Google Play icon

Does Big Data have the flu?

Share
Posted March 18, 2014

These days, when people start feeling a fever and a sore throat coming on, often times their first move isn’t to the med­i­cine cab­inet. Instead, it’s to a com­puter or smart­phone to Google their symptoms.

These queries, which make up only a tiny frac­tion of the more than 7 bil­lion total queries the search engine han­dles each day, are all stored by Google. The com­pany uses this data for a variety of rea­sons; it can help Google improve its search results for users—which also boosts the company’s bottom line—and can also ben­efit the pop­u­la­tion as a whole in other ways.

One example of the latter is Google Flu Trends, a sta­tis­tical model devel­oped by engi­neers at Google.org—the company’s foun­da­tional arm—in an effort to “now-​​cast” what’s hap­pening with the flu on any given day.

But research has shown that GFT often misses its target. These results led North­eastern Uni­ver­sity net­work sci­en­tists and their col­leagues to take a closer look at how Big Data should be used to advance sci­en­tific research. Their report was pub­lished online Thursday in the journalSci­ence.

“Big Data have enor­mous sci­en­tific pos­si­bil­i­ties,” said North­eastern pro­fessor David Lazer. “But we have to be aware that most Big Data aren’t designed for sci­en­tific pur­poses.” Fully achieving Big Data’s enthu­si­as­ti­cally lauded poten­tial, he added, requires a syn­thesis of both com­puter sci­ence approaches to data as well as tra­di­tional approaches from the social sciences.

The paper was co-​​authored by Lazer, who holds joint appoint­ments in the Depart­ment of Polit­ical Sci­ence and the Col­lege of Com­puter and Infor­ma­tion Sci­enceAlessandro Vespig­nani, the Stern­berg Family Dis­tin­guished Uni­ver­sity Pro­fessor of Physics at North­eastern who has joint appoint­ments in the Col­lege of Sci­ence,Bouvé Col­lege of Health Sci­ences, and the Col­lege of Com­puter and Infor­ma­tion Sci­ence; North­eastern vis­iting research pro­fessor of polit­ical sci­ence Ryan Kennedy; and Gary King, a pro­fessor in the Har­vard Uni­ver­sity Depart­ment of Government.

North­eastern net­work sci­ence researchers David Lazer (left) and Alessandro Vespig­nani (right) examine how Big Data can best be uti­lized for sci­en­tific gain in a report pub­lished online on Thursday in the journal Sci­ence. Photos by Brooks Canaday.

“In a sense, Google Flu Trends is not bad, but it’s no better than any basic approach to time series pre­dic­tion,” Vespig­nani said. “So the issue is in the claims and the dis­re­gard of other tech­niques or data more than the actual result.”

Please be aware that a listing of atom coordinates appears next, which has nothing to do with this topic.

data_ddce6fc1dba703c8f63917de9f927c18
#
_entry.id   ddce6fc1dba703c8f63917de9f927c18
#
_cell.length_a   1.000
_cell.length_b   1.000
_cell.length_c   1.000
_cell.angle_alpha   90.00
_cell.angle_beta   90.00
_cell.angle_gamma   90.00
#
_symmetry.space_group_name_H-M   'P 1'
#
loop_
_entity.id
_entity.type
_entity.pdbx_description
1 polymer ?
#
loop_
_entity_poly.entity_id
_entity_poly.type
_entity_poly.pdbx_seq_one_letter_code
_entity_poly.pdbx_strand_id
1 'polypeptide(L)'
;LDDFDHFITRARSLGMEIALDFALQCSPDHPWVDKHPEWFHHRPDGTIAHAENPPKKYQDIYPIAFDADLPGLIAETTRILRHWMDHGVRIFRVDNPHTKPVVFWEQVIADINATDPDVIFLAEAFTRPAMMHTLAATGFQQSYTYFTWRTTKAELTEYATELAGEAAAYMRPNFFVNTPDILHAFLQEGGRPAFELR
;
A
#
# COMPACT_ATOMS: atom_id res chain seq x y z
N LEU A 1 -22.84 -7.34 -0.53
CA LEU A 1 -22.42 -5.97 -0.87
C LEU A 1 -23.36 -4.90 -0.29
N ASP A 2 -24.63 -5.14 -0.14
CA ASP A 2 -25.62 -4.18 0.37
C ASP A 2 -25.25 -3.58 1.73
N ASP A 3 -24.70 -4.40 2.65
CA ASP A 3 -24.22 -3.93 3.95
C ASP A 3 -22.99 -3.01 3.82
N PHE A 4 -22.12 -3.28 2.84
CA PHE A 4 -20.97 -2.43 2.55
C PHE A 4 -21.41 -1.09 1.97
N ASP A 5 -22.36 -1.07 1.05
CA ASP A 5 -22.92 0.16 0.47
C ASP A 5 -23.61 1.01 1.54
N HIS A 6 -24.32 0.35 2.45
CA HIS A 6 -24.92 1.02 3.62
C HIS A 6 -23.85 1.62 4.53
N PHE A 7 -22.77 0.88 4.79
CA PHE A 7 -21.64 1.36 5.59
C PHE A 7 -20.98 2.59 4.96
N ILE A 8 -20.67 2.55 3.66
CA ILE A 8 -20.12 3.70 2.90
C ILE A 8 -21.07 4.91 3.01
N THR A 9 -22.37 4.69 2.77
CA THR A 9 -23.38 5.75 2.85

In their paper, the researchers explain where Google Flu Trends went wrong and examine how the research com­mu­nity can best uti­lize the out­puts of Big Data com­pa­nies as well as how those com­pa­nies should par­tic­i­pate in the research effort.

By incor­po­rating lagged data from the Cen­ters for Dis­ease Con­trol and Pre­ven­tion as well as making a few simple sta­tis­tical tweaks to the model, Lazer said, the GFT engi­neers could have sig­nif­i­cantly improved their results. But in a com­panion report also released Thursday on the Social Sci­ence Research Network—an online repos­i­tory of schol­arly research and related materials—Lazer and his col­leagues show that an updated ver­sion of GFT, which came about in response to a 2013Nature article revealing GFT’s lim­i­ta­tions, does little better than its predecessor.

While Big Data cer­tainly holds great promise for research, Lazer said, it will only be suc­cessful if the methods and data are made—at least partially—accessible to the com­mu­nity. But that so far has not been the case with Google.

“Google wants to con­tribute to sci­ence but at the same time does not follow sci­en­tific praxis and the prin­ci­ples of repro­ducibility and data avail­ability that are cru­cial for progress,” Vespig­nani said. “In other words they want to con­tribute to sci­ence with a black box, which we cannot fully scru­ti­nize and understand.”

If sci­en­tists are to “stand on the shoul­ders of giants,” as the old adage requires for moving knowl­edge for­ward, they will need some help from the giants, Lazer said. Oth­er­wise fail­ures like that with Google Flu Trends will be ram­pant, with the poten­tial to tar­nish our under­standing of any­thing from stock market trends to the spread of disease.

 

 

Source: Northeastern

Featured news from related categories:

Technology Org App
Google Play icon
85,465 science & technology articles

Most Popular Articles

  1. New treatment may reverse celiac disease (October 22, 2019)
  2. "Helical Engine" Proposed by NASA Engineer could Reach 99% the Speed of Light. But could it, really? (October 17, 2019)
  3. The World's Energy Storage Powerhouse (November 1, 2019)
  4. Plastic waste may be headed for the microwave (October 18, 2019)
  5. Universe is a Sphere and Not Flat After All According to a New Research (November 7, 2019)

Follow us

Facebook   Twitter   Pinterest   Tumblr   RSS   Newsletter via Email